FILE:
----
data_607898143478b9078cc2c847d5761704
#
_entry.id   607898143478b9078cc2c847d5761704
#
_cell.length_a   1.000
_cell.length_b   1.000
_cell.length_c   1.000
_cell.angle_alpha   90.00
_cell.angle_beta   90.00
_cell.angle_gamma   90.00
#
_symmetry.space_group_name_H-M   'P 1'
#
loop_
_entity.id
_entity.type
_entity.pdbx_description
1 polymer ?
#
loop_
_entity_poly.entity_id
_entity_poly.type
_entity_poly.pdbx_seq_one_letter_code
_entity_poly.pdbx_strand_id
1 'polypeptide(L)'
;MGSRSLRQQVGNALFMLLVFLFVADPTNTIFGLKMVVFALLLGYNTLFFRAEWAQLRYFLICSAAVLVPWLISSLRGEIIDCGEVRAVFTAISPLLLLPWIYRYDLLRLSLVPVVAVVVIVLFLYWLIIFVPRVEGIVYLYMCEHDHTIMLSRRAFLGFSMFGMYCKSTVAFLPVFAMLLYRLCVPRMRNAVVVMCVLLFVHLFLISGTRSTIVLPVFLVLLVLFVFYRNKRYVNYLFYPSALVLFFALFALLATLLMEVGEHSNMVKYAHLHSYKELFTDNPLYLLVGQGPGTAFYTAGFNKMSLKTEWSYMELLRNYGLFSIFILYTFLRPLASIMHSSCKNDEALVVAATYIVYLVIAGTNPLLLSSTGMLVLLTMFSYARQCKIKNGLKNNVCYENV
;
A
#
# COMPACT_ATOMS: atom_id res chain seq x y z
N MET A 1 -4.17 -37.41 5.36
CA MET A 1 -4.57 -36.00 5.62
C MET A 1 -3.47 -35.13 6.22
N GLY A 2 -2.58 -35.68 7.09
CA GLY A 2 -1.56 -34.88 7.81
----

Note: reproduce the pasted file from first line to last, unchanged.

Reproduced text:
data_607898143478b9078cc2c847d5761704
#
_entry.id   607898143478b9078cc2c847d5761704
#
_cell.length_a   1.000
_cell.length_b   1.000
_cell.length_c   1.000
_cell.angle_alpha   90.00
_cell.angle_beta   90.00
_cell.angle_gamma   90.00
#
_symmetry.space_group_name_H-M   'P 1'
#
loop_
_entity.id
_entity.type
_entity.pdbx_description
1 polymer ?
#
loop_
_entity_poly.entity_id
_entity_poly.type
_entity_poly.pdbx_seq_one_letter_code
_entity_poly.pdbx_strand_id
1 'polypeptide(L)'
;MGSRSLRQQVGNALFMLLVFLFVADPTNTIFGLKMVVFALLLGYNTLFFRAEWAQLRYFLICSAAVLVPWLISSLRGEIIDCGEVRAVFTAISPLLLLPWIYRYDLLRLSLVPVVAVVVIVLFLYWLIIFVPRVEGIVYLYMCEHDHTIMLSRRAFLGFSMFGMYCKSTVAFLPVFAMLLYRLCVPRMRNAVVVMCVLLFVHLFLISGTRSTIVLPVFLVLLVLFVFYRNKRYVNYLFYPSALVLFFALFALLATLLMEVGEHSNMVKYAHLHSYKELFTDNPLYLLVGQGPGTAFYTAGFNKMSLKTEWSYMELLRNYGLFSIFILYTFLRPLASIMHSSCKNDEALVVAATYIVYLVIAGTNPLLLSSTGMLVLLTMFSYARQCKIKNGLKNNVCYENV
;
A
#
# COMPACT_ATOMS: atom_id res chain seq x y z
N MET A 1 -4.17 -37.41 5.36
CA MET A 1 -4.57 -36.00 5.62
C MET A 1 -3.47 -35.13 6.22
N GLY A 2 -2.58 -35.68 7.09
CA GLY A 2 -1.56 -34.88 7.81